A fast read about international development’s history and future. The statistics are staggering. “10 million people a year are displaced due the construction of dams and urban transportation systems. Compare to 12 million annually with wars and other ‘disasters’.” I enjoyed this book, read it in about a week, and recommend it as an introductory text. It discredits the historical Marshall Plan style of development, which attempted to funnel infrastructure investment in a massive global scale. Post-WW2 Europe developed so quickly because of an educated cadre waiting to run it, eager human capital, and an abundant educated workforce. This is not present in the poorest of developing nations. Maggie Black cites an epic failure of mechanizing agriculture in Tanzania, Uganda, and Zambia when tractors suffered from rapid breakdowns, no spare parts, misuse for private purposes, and endless other problems. (Great life lesson: you have to meet people where they are, rather than where your biases initially lead you).
Black covers aid with its many failures, some successes such as smallpox eradication, but overall underwhelming performance in ending poverty. She summarizes aid as generally ineffective: “the machinery of official aid is not designed to address the poverty of people, but the state of nations.” Next she moves to the World Bank/IMF and their program of “structural adjustments,” and the “Washington consensus.” Both were macroeconomic agendas pushing prudent fiscal and monetary policies, inflation control, and free markets. Seemingly wise ideas, but which often resulted in great challenges for the debtor nations: cut services and subsidized foreign commodities competition, and lost local jobs.
- Today a third of the world’s population – about 2 billion people – still remain outside the modern economy or survive at the edges.
- Circa 2007, two thirds of Indians are still involved in agriculture; in China she claims it is 44%.
- In 1960 the income gap between the fifth of the world population in the richest countries and the fifth in the poorest was 30 to one; by 1997 it was 74 to one.
- As of 2004, 1.1 billion people were without a supply of safe water, and 2.6 billion without a proper means of sanitation. And don’t think just digging wells or creating a water utility will solve this.
What is her summary? “Less effort should be put into grand international initiatives – ‘Marshall Plans for Africa’ and achieving the Millennium Development Goals – and more into making things work on the ground.” She goes into detail of successes where local scale efforts have still been able to assist millions of people. These, she posits are the keys to future success in international development, as opposed to the “bigger picture, more western perspective” of macro-economic adjustments.
The book is interesting in the treatment of details, and in the journey it takes the reader on.
Reading time: 3 – 4 minutes
Podcasts are to real-unabridged-books as a raindrop is to a punch in the face. It takes a team of dozens of people to write a really awesome book. And I find them more satisfying and thought provoking than several short podcasts.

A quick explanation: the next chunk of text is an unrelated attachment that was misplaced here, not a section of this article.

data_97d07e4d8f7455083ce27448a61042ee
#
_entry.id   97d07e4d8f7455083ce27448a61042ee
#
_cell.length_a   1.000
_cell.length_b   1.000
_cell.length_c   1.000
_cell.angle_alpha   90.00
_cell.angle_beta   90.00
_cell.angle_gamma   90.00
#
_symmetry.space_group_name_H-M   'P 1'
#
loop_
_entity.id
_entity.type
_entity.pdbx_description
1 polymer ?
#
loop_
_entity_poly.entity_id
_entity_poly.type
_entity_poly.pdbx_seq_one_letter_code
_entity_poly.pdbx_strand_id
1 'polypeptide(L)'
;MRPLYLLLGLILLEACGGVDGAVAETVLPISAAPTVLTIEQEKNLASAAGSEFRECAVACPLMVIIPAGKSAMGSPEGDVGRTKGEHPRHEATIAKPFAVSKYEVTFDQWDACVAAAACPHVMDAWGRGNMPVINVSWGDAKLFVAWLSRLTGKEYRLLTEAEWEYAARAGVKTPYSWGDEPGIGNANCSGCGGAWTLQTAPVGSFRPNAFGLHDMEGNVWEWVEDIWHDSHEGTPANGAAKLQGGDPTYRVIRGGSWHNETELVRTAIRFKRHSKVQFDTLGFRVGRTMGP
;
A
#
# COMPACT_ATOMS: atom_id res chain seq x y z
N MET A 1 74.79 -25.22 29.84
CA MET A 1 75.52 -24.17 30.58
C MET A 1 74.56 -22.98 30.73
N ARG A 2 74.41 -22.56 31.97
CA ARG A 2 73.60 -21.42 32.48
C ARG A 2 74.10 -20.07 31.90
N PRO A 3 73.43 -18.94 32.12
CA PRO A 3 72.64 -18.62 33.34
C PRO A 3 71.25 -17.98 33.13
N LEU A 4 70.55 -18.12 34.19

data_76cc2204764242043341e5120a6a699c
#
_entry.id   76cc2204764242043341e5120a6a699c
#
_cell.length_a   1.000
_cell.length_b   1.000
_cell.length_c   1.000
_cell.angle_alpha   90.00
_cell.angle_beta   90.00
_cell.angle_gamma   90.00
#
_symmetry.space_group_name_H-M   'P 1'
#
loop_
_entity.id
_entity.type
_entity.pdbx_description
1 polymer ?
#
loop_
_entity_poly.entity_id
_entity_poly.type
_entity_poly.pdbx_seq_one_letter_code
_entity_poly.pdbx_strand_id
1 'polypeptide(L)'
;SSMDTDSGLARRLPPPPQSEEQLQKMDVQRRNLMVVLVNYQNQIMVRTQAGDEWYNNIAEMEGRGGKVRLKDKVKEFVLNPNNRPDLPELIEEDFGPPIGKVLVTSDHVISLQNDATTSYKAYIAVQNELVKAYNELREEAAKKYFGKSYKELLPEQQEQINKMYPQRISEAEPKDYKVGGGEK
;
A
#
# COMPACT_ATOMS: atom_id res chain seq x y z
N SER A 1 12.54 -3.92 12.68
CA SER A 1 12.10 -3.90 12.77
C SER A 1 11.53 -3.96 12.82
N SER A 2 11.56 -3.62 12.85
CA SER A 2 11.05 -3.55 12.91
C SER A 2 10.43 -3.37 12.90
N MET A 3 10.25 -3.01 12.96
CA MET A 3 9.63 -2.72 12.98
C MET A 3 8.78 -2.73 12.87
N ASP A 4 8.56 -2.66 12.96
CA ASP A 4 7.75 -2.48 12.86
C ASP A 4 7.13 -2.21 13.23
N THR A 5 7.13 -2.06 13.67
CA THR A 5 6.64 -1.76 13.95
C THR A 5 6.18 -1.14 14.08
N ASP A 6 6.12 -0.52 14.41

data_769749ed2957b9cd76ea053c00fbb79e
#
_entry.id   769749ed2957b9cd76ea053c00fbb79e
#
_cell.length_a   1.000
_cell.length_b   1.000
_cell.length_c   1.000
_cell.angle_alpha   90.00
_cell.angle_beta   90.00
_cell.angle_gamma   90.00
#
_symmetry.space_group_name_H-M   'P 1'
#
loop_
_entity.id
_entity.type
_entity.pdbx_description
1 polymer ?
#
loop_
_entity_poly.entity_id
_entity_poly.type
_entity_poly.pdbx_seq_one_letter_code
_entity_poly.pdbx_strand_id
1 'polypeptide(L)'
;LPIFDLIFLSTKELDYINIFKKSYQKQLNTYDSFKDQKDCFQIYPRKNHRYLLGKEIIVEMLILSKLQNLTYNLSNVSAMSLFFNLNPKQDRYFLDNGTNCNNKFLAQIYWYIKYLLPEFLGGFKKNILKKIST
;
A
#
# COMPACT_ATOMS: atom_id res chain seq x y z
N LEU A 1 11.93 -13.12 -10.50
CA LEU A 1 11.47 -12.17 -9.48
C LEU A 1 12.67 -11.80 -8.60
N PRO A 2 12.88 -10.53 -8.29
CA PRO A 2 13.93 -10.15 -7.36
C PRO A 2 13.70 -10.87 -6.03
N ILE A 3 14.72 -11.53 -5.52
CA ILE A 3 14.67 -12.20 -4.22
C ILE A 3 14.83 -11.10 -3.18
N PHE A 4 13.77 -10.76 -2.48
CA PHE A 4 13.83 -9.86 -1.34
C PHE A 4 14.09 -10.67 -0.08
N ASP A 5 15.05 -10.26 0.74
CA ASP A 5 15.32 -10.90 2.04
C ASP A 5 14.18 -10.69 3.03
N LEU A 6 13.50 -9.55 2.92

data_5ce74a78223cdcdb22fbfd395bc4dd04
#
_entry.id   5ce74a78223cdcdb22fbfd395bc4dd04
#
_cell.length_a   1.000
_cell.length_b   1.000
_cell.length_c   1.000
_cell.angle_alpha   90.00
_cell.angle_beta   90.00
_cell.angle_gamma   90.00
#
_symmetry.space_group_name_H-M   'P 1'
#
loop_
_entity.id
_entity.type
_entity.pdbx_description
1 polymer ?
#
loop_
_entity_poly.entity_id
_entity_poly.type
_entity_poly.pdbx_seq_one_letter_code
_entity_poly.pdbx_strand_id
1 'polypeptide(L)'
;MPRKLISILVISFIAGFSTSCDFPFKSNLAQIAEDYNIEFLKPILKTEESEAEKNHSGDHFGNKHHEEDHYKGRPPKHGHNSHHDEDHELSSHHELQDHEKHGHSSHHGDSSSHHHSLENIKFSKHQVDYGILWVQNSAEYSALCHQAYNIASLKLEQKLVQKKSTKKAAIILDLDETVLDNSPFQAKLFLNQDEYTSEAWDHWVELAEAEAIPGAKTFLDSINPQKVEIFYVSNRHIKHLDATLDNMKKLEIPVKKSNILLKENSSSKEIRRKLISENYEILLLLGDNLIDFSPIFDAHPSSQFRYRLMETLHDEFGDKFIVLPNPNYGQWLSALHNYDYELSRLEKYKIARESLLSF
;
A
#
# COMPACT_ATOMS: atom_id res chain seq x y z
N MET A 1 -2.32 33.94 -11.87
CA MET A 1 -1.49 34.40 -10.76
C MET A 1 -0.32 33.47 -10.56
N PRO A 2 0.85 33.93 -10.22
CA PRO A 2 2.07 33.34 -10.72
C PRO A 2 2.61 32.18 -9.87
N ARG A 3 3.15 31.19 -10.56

There is nothing so precious as your time. I am only more convinced of this every day.
In the last 3 weeks, I listened to:
- Confessions of an Economic Hitman – even though I don’t agree with his conclusions, it is an excellent memoir. It was personally thought provoking to listen to a man’s entire career life unfold in 5 days on my work commute. Takeaway: life can be very exciting, and some people are very powerful. Move faster, driving for results.
- Banker to the Poor – fantastic book. If you don’t know about microfinance, this is your introductory course. Imagine in your mind what the marriage of finance and social justice would look like. I read it with friends–which led to great conversation–and scheduled a tentative meeting with the great folks at Kiva.org for my friend with an NGO in India.
- Travels of a T-Shirt in a Global Economy – So far it’s entertaining. It is a story telling format asking “where did your T-Shirt come from?” And the government-subsidy-enabled-irony of the cotton planted in Texas, woven and sewn in China, and imported back to Florida.
To effective time.
UPDATE (10/26): Listening to more of the last book tonight. Around the 3h 30min mark, I learn the key driver our present industrial economy: the Spinning Jenny. This was a big deal. One person used to have one spinner to make the yarn. In 1764 they suddenly had eight spinners: a tremendous productivity boost in an under supplied marketplace. By 1800, spinning jenny’s had 80 spinners. And by the 1830’s the price was 1/20th of the 1700’s price.
This breakthrough –mechanized yarn production– propelled the world into the industrial age, and brought consumers into expecting constantly improving technology and quality of life. To me the parallels of present day high tech are remarkable, and the “so what” factor noteworthy.
Two “so what” takeaways:
- The invention of the spinning jenny came because of great bottlenecks in yarn production. In the 1760’s mostly farmers produced cotton yarn, and this was a cottage industry. When harvest time came the families were far too busy harvesting, and weavers had a great difficulties buying yarn. Often they had to walk six miles each day to gather up enough material for that same day’s weaving. This bottleneck –as all bottlenecks– created a great pressure. A pressure that burst forth in invention, and technological revolution.
- In the face of such bottlenecks, Britain sanctioned a contest of which the spinning jenny was an entrant. An example from the past of how using prizes compelled innovation. See the X Prize Foundation for present day contests in medicine, automotive, education, or (Google’s just announced) Lunar X Prize.